Oh I'm sorry. I'm planning on getting New Zealand rabbits? They are a more popular meat breed. I'm looking for cages/ hutches right now and may consider building a wire one... We will probably keep them in the sun-room or garage (depending on the heat/cold factor). I plan on starting with a buck and two does, you can't breed the does until like 6 months... technically you can but its not good for them because they are still growing.
    I will free range them but how often depends on my dogs, the yard is more theirs so if they don't get along (read try to attack) then the rabbits will have a smaller time to free range.
     
  5. spangledcornish

    spangledcornish Chillin' With My Peeps

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    we raise a few rabbits every year for our families consumption, we have a buck and two to three does depending on the year, with one litter year we expect 3-5 kits for each doe. we were able to get some old mink cages for rabbit cages, when you talk about minimal cost the tradition wire rabbit cages can usually be found second hand for $20-40 each. If you are looking for meat production I would highly recommend a cross breeding program. we have Californian, New Zeland and Satin as our three breed cross.

    Free ranging rabbits can be tricky as they will dig and depending on the degree in which you tame them they can be hard to collect for harvest and may actually cause more stress on them at this time in the production cycle.

    AS for is it worth it in our minds it is rabbit is great meat and we are able to raise them to the size that fits our needs.
     
  6. nayeli

    nayeli Chillin' With My Peeps

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    I have heard good things about californian's as well so that might make it easier for me to find the rabbits if cross breeding is actually a good thing!
     
  7. montain_dweller

    montain_dweller Out Of The Brooder

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    I plan on having rabbits as well, I like the controlled free ranging, or grazing idea. Collecting the rabbits is easy as setting a trap by the hole they hang out by most. The ones for dinner can receive a pellet round to the head, quick and humane.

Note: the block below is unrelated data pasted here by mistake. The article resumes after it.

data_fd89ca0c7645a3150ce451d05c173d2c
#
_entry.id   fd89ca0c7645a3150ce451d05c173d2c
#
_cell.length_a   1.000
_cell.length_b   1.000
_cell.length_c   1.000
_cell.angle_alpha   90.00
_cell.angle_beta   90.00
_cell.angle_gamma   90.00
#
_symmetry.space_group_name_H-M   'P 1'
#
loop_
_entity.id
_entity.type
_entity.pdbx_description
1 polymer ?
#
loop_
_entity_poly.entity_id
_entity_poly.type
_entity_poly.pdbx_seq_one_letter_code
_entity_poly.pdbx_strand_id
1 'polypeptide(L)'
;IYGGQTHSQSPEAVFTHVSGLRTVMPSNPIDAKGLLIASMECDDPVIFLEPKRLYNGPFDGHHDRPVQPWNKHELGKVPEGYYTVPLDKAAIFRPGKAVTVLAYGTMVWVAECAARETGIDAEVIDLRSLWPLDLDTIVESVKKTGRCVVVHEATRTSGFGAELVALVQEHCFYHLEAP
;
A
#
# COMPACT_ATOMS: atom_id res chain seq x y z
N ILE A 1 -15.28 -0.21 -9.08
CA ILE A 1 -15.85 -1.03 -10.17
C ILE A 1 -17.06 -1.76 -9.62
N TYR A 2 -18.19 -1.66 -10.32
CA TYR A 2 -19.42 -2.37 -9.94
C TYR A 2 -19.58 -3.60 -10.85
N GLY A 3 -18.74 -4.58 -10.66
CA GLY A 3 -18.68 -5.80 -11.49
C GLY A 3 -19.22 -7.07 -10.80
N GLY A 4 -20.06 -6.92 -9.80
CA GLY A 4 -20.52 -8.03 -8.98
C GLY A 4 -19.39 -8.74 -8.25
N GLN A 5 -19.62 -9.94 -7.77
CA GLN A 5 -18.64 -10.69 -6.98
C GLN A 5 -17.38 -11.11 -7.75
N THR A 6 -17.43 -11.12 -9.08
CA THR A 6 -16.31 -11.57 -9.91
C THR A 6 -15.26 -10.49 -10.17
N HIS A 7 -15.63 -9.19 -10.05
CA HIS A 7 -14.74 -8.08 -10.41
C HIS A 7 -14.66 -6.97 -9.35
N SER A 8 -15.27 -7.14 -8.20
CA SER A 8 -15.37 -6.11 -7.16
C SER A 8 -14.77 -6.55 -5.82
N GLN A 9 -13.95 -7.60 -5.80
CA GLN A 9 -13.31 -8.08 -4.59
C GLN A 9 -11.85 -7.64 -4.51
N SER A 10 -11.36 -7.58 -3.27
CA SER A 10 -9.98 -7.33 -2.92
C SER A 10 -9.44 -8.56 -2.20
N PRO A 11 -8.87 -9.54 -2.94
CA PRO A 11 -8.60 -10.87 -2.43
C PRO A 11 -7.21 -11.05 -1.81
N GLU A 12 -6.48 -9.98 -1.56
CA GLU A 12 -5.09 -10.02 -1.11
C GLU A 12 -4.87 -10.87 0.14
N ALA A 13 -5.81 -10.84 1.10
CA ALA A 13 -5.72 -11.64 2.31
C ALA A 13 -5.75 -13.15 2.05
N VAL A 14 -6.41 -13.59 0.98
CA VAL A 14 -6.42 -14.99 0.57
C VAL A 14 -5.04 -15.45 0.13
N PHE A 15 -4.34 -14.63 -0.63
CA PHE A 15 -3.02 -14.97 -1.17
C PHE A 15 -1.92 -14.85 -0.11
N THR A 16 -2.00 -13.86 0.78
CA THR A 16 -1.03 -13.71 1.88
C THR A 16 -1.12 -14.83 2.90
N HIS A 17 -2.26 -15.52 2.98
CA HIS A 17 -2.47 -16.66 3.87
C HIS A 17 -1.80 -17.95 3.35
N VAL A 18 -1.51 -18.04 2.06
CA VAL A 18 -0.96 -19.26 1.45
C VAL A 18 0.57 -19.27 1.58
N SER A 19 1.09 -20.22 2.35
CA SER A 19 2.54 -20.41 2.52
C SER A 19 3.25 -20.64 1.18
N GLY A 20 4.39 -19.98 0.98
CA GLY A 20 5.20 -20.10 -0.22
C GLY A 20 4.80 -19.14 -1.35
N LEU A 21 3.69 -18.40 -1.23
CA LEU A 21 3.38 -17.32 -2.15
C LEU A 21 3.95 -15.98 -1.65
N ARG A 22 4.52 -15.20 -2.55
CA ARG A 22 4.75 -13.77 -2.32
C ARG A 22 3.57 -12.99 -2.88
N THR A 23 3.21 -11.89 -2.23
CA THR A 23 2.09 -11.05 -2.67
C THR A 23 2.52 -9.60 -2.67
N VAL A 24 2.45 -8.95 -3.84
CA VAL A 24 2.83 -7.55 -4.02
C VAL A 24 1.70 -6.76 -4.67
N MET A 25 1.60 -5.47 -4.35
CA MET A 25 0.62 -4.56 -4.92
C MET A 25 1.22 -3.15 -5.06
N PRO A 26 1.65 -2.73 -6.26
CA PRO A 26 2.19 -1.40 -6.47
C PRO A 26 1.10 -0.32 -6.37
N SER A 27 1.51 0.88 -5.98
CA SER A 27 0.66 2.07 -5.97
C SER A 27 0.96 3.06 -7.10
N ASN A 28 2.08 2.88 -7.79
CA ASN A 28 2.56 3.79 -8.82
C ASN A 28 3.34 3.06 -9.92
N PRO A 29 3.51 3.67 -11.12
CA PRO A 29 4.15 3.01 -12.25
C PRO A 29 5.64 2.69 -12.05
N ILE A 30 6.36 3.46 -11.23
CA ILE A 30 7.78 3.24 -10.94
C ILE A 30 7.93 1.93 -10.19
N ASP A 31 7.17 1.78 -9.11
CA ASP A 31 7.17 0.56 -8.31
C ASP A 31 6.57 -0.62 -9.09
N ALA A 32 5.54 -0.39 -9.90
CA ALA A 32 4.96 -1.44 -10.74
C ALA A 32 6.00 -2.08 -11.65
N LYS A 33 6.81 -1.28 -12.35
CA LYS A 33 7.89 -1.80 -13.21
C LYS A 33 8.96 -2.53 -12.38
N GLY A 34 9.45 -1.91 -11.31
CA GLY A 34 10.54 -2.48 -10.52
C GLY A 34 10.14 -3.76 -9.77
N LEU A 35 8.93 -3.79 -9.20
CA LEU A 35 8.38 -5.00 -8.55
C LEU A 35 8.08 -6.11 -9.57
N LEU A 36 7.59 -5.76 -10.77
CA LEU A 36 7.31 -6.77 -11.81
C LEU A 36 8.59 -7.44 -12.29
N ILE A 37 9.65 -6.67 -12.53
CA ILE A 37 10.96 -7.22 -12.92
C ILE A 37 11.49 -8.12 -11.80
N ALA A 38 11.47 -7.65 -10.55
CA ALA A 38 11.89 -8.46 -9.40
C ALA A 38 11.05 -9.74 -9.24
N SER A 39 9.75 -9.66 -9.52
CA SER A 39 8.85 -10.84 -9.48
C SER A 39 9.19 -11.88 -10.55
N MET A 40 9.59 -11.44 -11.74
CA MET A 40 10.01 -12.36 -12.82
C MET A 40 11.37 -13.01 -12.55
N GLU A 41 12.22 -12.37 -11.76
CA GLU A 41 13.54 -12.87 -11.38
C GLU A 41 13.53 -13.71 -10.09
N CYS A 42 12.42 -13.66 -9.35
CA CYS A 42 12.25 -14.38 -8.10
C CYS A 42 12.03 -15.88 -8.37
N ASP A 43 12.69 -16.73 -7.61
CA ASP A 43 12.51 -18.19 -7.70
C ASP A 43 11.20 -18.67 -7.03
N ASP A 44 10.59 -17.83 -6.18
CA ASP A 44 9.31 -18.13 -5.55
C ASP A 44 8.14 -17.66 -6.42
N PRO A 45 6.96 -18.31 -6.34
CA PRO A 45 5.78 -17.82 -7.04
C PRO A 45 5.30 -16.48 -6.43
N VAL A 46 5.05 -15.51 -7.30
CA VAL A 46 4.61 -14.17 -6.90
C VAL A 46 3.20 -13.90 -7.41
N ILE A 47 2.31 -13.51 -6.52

8. nayeli

    nayeli Chillin' With My Peeps

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    I think it would be healthiest for them to be able to graze, both for the exercise and stimulation and for the fresh food.
     
  9. spangledcornish

    spangledcornish Chillin' With My Peeps

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    I guess when I decide to butcher, I wouldn't want to do them one by one or catch rabbits for a week to get a batch to butcher. We have had movable pen that have a wire bottom that has allowed them to eat grass, and we have kept them in groups works nice, provides predator protection and easier to monitor animal health (not much health problems with our rabbits though), however in the past 10 years we have just raised the rabbits in wire pens or lager floor pens. they have done just fine and been more than happy with them. I would also recommend splitting up your male and female rabbits, reduces fighting and breeding.
     
  10. nayeli

    nayeli Chillin' With My Peeps

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    @spangledcornish, I have heard that it stresses rabbits out to be free then penned so I'll have to see... I'll also have to see how hard they are to catch haha. I would just allow them out to graze for an hour every day or so often... in a fenced in yard.